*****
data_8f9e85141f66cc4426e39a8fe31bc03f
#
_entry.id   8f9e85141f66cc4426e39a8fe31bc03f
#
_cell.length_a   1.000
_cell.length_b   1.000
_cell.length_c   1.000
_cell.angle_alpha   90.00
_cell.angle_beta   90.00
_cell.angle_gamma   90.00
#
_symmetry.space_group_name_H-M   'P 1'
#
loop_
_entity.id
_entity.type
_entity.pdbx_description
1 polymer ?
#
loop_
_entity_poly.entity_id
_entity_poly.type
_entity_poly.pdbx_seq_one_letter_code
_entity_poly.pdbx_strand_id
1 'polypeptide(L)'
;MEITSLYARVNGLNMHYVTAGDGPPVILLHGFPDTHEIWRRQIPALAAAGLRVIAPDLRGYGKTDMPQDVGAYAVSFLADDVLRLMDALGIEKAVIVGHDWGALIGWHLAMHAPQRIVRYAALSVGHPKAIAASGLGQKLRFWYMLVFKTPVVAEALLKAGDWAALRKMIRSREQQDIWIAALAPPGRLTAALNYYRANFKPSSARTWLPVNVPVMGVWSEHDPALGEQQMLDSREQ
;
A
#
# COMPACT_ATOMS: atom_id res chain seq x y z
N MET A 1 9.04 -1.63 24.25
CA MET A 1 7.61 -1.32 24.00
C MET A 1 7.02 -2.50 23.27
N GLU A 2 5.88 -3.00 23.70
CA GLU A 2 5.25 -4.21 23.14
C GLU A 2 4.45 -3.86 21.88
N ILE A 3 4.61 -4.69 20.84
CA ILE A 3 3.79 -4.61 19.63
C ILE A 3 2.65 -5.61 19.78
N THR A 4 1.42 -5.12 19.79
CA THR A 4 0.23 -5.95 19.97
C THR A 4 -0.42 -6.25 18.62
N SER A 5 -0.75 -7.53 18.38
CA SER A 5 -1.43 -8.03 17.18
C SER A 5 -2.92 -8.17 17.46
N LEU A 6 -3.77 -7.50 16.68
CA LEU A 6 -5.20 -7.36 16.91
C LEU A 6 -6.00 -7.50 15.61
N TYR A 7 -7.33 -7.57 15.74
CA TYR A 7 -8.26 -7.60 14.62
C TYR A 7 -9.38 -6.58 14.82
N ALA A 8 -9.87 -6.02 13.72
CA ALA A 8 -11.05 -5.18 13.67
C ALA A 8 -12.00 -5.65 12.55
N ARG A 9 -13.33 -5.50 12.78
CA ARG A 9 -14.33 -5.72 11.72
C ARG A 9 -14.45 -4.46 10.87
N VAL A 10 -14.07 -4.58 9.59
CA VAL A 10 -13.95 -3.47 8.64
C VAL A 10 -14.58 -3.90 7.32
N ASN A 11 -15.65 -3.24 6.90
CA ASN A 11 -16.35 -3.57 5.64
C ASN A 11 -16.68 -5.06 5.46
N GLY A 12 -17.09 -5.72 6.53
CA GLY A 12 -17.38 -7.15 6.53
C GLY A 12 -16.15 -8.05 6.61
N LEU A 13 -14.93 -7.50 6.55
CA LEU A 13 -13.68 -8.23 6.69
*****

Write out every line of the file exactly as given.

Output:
data_8f9e85141f66cc4426e39a8fe31bc03f
#
_entry.id   8f9e85141f66cc4426e39a8fe31bc03f
#
_cell.length_a   1.000
_cell.length_b   1.000
_cell.length_c   1.000
_cell.angle_alpha   90.00
_cell.angle_beta   90.00
_cell.angle_gamma   90.00
#
_symmetry.space_group_name_H-M   'P 1'
#
loop_
_entity.id
_entity.type
_entity.pdbx_description
1 polymer ?
#
loop_
_entity_poly.entity_id
_entity_poly.type
_entity_poly.pdbx_seq_one_letter_code
_entity_poly.pdbx_strand_id
1 'polypeptide(L)'
;MEITSLYARVNGLNMHYVTAGDGPPVILLHGFPDTHEIWRRQIPALAAAGLRVIAPDLRGYGKTDMPQDVGAYAVSFLADDVLRLMDALGIEKAVIVGHDWGALIGWHLAMHAPQRIVRYAALSVGHPKAIAASGLGQKLRFWYMLVFKTPVVAEALLKAGDWAALRKMIRSREQQDIWIAALAPPGRLTAALNYYRANFKPSSARTWLPVNVPVMGVWSEHDPALGEQQMLDSREQ
;
A
#
# COMPACT_ATOMS: atom_id res chain seq x y z
N MET A 1 9.04 -1.63 24.25
CA MET A 1 7.61 -1.32 24.00
C MET A 1 7.02 -2.50 23.27
N GLU A 2 5.88 -3.00 23.70
CA GLU A 2 5.25 -4.21 23.14
C GLU A 2 4.45 -3.86 21.88
N ILE A 3 4.61 -4.69 20.84
CA ILE A 3 3.79 -4.61 19.63
C ILE A 3 2.65 -5.61 19.78
N THR A 4 1.42 -5.12 19.79
CA THR A 4 0.23 -5.95 19.97
C THR A 4 -0.42 -6.25 18.62
N SER A 5 -0.75 -7.53 18.38
CA SER A 5 -1.43 -8.03 17.18
C SER A 5 -2.92 -8.17 17.46
N LEU A 6 -3.77 -7.50 16.68
CA LEU A 6 -5.20 -7.36 16.91
C LEU A 6 -6.00 -7.50 15.61
N TYR A 7 -7.33 -7.57 15.74
CA TYR A 7 -8.26 -7.60 14.62
C TYR A 7 -9.38 -6.58 14.82
N ALA A 8 -9.87 -6.02 13.72
CA ALA A 8 -11.05 -5.18 13.67
C ALA A 8 -12.00 -5.65 12.55
N ARG A 9 -13.33 -5.50 12.78
CA ARG A 9 -14.33 -5.72 11.72
C ARG A 9 -14.45 -4.46 10.87
N VAL A 10 -14.07 -4.58 9.59
CA VAL A 10 -13.95 -3.47 8.64
C VAL A 10 -14.58 -3.90 7.32
N ASN A 11 -15.65 -3.24 6.90
CA ASN A 11 -16.35 -3.57 5.64
C ASN A 11 -16.68 -5.06 5.46
N GLY A 12 -17.09 -5.72 6.53
CA GLY A 12 -17.38 -7.15 6.53
C GLY A 12 -16.15 -8.05 6.61
N LEU A 13 -14.93 -7.50 6.55
CA LEU A 13 -13.68 -8.23 6.69